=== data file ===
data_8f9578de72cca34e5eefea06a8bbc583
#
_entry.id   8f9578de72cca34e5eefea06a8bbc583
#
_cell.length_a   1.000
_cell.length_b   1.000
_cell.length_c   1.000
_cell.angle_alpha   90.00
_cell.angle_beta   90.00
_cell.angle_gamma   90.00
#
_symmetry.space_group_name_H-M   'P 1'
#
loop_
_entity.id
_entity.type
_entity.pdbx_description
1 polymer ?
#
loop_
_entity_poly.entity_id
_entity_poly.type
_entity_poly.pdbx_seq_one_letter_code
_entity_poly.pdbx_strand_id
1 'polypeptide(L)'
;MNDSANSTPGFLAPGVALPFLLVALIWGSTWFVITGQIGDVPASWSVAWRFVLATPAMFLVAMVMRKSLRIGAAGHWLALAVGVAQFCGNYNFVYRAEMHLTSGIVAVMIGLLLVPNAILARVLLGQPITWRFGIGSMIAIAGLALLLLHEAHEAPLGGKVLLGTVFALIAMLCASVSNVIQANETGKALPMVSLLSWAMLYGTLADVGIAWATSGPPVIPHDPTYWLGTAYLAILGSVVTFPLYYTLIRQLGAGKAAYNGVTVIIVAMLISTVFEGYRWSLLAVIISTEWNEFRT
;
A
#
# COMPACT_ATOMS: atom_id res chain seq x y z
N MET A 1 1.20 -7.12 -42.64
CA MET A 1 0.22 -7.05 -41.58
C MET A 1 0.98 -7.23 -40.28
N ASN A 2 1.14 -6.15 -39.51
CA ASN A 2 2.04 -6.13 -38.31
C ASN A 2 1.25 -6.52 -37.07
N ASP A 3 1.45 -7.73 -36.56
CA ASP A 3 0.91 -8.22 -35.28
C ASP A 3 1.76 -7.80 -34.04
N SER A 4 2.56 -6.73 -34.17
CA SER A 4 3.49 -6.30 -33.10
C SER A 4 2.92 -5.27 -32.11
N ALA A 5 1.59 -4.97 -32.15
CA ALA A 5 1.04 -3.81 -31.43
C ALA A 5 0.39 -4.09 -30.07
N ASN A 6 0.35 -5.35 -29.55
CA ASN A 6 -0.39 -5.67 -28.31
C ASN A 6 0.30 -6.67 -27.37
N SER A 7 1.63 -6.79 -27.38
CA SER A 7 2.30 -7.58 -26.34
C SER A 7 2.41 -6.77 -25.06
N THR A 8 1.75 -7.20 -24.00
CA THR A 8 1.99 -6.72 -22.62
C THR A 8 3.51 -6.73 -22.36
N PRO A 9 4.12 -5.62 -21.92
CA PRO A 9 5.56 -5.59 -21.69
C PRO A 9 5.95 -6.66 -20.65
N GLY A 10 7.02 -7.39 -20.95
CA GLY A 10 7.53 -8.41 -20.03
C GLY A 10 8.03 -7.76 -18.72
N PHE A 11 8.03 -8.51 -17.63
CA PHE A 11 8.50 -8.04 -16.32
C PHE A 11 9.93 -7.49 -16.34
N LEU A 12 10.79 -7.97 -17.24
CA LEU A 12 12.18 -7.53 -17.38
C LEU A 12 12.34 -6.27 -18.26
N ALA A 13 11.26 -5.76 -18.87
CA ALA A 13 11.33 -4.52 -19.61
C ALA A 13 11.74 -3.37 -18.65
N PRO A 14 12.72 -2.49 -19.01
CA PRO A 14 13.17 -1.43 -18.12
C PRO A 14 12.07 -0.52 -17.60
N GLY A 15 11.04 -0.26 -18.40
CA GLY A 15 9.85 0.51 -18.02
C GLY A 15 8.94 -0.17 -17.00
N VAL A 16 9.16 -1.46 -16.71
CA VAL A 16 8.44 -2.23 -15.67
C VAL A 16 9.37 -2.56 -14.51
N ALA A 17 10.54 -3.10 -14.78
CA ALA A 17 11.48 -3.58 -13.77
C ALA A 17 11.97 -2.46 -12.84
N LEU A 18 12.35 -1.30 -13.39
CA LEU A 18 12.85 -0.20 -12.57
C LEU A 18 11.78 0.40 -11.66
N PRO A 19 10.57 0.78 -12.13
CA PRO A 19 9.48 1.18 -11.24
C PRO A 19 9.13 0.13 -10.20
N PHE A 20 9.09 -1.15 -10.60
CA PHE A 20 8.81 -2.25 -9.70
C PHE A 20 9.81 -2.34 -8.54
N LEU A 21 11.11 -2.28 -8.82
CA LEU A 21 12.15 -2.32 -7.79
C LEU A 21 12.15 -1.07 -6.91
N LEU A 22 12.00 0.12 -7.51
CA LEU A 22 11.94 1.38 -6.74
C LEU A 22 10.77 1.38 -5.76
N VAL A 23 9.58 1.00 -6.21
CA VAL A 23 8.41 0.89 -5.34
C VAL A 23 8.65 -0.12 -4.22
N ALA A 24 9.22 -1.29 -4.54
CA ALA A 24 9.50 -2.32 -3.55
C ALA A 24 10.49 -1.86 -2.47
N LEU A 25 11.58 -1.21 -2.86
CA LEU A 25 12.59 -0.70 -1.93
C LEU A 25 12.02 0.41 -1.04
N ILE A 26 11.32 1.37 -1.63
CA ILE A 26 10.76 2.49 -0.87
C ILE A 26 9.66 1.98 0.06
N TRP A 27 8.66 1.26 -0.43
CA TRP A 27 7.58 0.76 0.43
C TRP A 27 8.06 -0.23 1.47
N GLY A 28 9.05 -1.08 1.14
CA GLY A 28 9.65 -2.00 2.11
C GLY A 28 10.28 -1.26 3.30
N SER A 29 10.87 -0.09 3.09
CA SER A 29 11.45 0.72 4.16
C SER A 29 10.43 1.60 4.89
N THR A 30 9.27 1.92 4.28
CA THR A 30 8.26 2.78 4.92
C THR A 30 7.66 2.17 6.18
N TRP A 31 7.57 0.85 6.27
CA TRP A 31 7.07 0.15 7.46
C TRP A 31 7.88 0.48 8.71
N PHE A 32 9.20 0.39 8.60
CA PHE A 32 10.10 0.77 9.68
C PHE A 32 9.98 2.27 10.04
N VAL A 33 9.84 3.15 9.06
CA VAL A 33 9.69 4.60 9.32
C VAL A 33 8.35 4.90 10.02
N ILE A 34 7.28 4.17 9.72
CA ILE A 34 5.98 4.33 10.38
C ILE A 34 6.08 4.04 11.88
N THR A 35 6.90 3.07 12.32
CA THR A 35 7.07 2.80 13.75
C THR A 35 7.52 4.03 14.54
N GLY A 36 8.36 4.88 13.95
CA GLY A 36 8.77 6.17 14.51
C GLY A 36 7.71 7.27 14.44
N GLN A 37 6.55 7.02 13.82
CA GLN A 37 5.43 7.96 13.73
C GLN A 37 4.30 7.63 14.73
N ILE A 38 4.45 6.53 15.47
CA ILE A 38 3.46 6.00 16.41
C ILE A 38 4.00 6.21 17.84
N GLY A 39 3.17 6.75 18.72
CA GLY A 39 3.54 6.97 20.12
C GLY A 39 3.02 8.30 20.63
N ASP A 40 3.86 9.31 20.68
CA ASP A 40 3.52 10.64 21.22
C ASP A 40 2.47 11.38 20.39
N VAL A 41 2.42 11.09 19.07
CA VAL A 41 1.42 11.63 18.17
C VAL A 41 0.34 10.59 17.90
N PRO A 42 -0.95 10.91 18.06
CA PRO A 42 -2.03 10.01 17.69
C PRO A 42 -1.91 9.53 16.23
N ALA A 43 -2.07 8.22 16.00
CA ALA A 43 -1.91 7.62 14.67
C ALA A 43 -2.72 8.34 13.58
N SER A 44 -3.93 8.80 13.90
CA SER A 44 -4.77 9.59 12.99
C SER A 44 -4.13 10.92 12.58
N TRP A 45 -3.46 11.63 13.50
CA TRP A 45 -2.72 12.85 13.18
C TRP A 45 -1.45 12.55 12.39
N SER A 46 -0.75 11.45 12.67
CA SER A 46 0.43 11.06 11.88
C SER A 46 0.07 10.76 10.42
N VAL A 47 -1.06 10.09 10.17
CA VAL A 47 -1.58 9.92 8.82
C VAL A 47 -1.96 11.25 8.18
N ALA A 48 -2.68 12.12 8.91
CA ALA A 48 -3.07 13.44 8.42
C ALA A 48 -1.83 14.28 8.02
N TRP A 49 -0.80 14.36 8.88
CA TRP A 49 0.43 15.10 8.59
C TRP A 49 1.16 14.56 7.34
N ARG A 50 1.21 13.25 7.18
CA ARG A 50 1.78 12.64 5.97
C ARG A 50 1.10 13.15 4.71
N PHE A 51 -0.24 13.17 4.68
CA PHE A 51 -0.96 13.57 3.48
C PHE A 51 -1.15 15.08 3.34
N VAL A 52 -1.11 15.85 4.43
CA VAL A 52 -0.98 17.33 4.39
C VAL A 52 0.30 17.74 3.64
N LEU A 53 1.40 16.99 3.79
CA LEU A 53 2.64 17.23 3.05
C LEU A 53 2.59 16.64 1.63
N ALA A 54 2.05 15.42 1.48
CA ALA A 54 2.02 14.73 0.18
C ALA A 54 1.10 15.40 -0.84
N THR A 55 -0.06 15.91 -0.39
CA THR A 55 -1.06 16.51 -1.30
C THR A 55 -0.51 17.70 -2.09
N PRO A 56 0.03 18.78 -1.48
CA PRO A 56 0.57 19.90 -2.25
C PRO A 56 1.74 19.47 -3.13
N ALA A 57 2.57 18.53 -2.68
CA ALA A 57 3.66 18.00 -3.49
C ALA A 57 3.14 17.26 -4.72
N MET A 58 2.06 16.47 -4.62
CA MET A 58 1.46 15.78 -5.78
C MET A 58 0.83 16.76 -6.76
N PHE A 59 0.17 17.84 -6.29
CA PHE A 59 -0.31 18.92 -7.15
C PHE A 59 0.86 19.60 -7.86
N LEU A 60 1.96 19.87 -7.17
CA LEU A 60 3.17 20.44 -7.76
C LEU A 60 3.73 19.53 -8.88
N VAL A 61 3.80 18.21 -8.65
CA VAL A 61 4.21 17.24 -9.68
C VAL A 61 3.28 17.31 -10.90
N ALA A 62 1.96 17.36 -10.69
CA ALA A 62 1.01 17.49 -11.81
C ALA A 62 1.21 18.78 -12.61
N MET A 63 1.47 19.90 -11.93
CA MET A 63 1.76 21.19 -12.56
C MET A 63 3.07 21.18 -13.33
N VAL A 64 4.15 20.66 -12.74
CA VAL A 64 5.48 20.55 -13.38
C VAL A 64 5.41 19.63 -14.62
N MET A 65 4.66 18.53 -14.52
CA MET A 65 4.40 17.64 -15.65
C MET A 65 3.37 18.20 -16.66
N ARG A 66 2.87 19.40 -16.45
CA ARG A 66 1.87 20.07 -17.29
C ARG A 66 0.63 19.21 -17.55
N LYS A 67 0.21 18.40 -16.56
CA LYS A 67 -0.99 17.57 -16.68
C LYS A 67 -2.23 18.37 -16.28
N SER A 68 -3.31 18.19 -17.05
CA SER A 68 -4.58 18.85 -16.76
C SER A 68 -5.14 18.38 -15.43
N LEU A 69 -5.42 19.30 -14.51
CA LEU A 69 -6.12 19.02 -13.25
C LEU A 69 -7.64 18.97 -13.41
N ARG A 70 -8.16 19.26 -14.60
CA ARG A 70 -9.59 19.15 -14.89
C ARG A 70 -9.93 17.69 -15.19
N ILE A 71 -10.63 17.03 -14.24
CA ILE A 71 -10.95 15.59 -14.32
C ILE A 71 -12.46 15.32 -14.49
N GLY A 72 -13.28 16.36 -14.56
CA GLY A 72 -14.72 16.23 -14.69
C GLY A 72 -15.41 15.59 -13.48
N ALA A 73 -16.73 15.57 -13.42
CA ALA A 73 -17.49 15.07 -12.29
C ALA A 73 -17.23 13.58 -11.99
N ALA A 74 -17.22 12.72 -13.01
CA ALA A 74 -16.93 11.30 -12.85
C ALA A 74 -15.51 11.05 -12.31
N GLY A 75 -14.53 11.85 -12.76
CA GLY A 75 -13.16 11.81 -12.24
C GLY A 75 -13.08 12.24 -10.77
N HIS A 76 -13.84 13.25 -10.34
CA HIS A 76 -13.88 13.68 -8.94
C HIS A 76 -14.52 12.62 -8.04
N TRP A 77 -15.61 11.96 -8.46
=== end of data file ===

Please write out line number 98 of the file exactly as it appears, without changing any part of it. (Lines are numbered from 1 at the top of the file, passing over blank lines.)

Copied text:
CA VAL A 23 8.41 0.89 -5.34